In our prior posts, I suggested starting points for exploring the sprawling metropolis that is Tokyo, modern Japan’s capital. If you missed those posts, here are links: Tokyo & Tsukiji and Tackling Tokyo
Kyoto is another essential element in exploring Japan. Kyoto was the imperial capital of Japan for over a millennium, until the mid-19th century and is ringed by historic and beautiful temples and gardens, many of which are UNESCO World Heritage sites.
Unlike Tokyo, which is served by a comprehensive subway network, the Kyoto subway is basically 2 intersecting lines, which meet near downtown, making downtown a convenient place to stay, with many restaurants, department stores, and shops. For more specifics on transportation around Japan, see my prior post: Japan for the Traveling Photographer & Japan for the Traveling Photographer part 2.
Another reason to stay near downtown is convenient access to Kyoto’s kitchen, the Nishiki Market, which stretches for blocks and is a great source for sake, snacks, gifts, ingredients and prepared foods, and is home to multiple restaurants, as is the immediate neighborhood. You can see unusual and delicious snacks being prepared on site. Take advantage of samples to try the wide selection of unfamiliar foods.
Another reason I like staying near downtown Kyoto is atmospheric Ponto-chō, a geisha district, which is lit with traditional lanterns at night, a wonderful place for an after-dinner stroll and evening shoot.
Many of my favorite Kyoto beauty spots are clustered on the edges of the city, and so are conveniently visited together. One perfect day could be spent exploring temples on the western edge of the city, in the Arashiyama area. My suggested western Kyoto itinerary starts at Tenryu-ji Temple, which opens at 8:30 am. http://www.tenryuji.com/en/ As the website says, it is “a historic site and a place of unusual scenic beauty” and this is no exaggeration. The temple buildings and their integration with the gardens and ponds and the mountains beyond are lovely beyond words.
An excellent option for lunch between 11 am- 2 pm is the Shigetsu restaurant, within the Tenryu-ji temple complex. This is a good place to try shojin ryori (Zen vegetarian cuisine), with 3 menus of rice, soup and 5,6, or 7 side dishes for 3000 Yen, 5000 Yen or 7000 Yen, respectively (about $27, $45 or $63 at this writing). Not cheap, but it is a wonderful meal of exquisitely prepared and served small courses in a lovely setting. Reservations are essential and can be made here: http://www.tenryuji.com/en/shigetsu/index.html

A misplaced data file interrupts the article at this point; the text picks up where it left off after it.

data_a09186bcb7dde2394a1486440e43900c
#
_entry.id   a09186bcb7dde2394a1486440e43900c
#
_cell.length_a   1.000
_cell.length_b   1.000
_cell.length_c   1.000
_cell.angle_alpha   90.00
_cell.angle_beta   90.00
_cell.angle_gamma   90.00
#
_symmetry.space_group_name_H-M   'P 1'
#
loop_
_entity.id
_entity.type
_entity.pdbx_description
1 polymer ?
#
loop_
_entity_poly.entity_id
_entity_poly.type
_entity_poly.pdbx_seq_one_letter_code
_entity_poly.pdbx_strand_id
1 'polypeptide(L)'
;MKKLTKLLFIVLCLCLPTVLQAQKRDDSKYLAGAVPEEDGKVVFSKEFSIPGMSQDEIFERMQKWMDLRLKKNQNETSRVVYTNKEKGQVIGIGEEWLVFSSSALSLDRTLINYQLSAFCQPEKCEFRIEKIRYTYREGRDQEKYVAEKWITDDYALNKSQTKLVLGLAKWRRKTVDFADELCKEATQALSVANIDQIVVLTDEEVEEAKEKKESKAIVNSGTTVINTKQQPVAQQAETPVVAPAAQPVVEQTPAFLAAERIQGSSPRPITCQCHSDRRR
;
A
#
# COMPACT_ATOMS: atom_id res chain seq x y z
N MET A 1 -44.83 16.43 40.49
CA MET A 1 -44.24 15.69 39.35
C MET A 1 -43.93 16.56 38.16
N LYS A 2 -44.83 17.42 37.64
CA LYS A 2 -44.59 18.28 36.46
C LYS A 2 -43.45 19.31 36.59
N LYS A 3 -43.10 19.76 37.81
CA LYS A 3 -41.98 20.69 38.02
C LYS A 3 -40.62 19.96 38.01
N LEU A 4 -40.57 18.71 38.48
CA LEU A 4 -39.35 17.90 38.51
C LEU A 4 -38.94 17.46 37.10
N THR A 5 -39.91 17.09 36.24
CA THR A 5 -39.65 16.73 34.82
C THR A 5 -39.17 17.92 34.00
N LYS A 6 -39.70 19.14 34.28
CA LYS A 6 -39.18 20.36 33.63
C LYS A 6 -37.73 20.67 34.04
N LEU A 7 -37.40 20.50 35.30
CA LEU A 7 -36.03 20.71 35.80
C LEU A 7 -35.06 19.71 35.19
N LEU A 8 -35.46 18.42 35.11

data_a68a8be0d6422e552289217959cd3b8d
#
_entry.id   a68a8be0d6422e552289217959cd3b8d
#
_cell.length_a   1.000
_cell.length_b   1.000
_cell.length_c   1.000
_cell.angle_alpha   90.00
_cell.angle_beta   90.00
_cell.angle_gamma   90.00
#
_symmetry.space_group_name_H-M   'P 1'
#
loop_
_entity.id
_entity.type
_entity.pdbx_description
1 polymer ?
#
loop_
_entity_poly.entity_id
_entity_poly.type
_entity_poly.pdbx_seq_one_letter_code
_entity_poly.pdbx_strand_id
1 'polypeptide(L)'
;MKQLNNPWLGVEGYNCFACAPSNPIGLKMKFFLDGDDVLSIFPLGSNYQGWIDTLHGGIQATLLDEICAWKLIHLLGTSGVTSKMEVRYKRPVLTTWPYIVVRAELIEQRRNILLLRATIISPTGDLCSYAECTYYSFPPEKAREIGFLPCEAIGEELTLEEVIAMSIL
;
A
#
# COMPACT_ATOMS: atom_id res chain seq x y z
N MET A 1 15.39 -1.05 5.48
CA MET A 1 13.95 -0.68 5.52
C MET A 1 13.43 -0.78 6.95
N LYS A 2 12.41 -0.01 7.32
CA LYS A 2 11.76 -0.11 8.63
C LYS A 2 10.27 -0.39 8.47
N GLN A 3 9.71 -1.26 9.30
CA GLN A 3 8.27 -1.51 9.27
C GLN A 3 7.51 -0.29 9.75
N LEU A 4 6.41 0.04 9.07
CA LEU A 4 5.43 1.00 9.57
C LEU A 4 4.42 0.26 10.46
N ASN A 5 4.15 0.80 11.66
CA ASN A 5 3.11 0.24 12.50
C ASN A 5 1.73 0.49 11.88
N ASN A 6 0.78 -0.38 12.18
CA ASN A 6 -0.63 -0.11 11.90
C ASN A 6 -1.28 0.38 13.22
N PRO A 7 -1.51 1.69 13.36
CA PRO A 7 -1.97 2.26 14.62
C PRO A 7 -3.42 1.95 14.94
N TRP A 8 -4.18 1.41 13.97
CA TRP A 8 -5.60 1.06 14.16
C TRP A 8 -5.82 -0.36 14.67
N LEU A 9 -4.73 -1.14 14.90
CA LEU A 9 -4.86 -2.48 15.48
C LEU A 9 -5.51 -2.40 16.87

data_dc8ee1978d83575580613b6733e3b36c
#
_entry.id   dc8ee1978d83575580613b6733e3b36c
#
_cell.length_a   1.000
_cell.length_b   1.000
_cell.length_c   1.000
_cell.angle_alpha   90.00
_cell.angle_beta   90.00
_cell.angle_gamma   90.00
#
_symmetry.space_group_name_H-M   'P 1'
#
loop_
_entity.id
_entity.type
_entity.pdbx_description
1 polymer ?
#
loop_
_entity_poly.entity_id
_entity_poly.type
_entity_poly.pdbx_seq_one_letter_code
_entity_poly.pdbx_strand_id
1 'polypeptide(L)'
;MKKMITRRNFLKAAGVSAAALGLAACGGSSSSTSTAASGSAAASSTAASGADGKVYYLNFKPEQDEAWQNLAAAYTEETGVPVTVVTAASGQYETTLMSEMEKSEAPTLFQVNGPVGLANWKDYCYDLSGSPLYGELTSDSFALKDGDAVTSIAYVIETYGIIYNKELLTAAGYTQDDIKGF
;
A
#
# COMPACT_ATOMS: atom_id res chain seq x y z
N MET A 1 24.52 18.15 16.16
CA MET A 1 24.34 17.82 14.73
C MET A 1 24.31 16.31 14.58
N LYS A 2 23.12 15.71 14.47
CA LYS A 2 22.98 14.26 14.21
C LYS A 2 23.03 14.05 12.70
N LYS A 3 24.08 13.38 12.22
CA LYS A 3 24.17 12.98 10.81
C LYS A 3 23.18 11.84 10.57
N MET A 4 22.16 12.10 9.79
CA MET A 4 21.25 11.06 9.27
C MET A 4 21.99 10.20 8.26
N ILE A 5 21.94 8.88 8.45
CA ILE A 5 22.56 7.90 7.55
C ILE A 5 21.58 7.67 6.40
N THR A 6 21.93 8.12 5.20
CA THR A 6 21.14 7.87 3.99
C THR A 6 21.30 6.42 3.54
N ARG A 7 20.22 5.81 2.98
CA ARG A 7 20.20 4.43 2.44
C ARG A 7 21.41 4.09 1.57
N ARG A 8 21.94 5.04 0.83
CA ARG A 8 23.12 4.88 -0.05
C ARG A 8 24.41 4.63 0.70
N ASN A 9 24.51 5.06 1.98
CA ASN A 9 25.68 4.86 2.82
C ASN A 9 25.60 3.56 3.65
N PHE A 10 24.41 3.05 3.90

After lunch, head out the North Gate entrance. This leads directly to the famous Arashiyama Bamboo Grove. I have shot here early, before the crowds arrive, and during the day when there will be many people about. If shooting during the day, there are a few strategies to consider to “manage” the people who will inevitably be coming through. I often set up and wait until a person or a couple dressed in a nice complementary color comes through at the right distance away to provide scale but far enough away to leave their identifying features vague.
Another option is to do a long exposure on a tripod, allowing people to come and go freely during the capture. They will effectively be blurred out or just suggestions of movement. This will likely require the use of a neutral density filter. The technique is described here. A wide-angle lens will be needed to capture the scale of the towering bamboo. As always, I was shooting with my Fujifilm X-T2, with my widest angle lens, the Fujifilm XF 10-24mm f/4 R OIS Lens.
A stroll along this atmospheric bamboo path will lead you to a path heading uphill to another of my favorites, the villa of a film actor, Ōkōchi Sansō. The climb is well worth the effort, as it leads to the traditional style home of Okochi Denjiro (1898-1962), which is surrounded by gorgeous gardens with a commanding view over the city.
Two more essential stops on the western Kyoto itinerary are both World Heritage sites: Ryoan-Ji Temple and Kinkaku-ji Temple. Ryoan-Ji is renown for its Zen garden of 15 sculptural rocks in a sea of raked white sand. Less well known is that the gardens in this complex are well worth a stroll.
Kinkaku-Ji, or the Golden Pavilion, can only be called iconic. There are always crowds at this site, even in the dead of winter, but this is not an impediment to enjoyment. The temple is situated within a large pond, which effectively isolates this subject. Depending on the season, there may be flame-colored autumn leaves to frame the spectacular vistas. For these shots, I used my Fujifilm X-T2, paired with a versatile weather resistant zoom, the XF 16-55mm f/2.8 R LM WR lens. Every recent time I’ve been there, it has been raining lightly, lending some moodiness to the sky.
This itinerary could also be done in reverse, starting at Kinkaku-ji, heading south from there. Either way makes for an unforgettable day!
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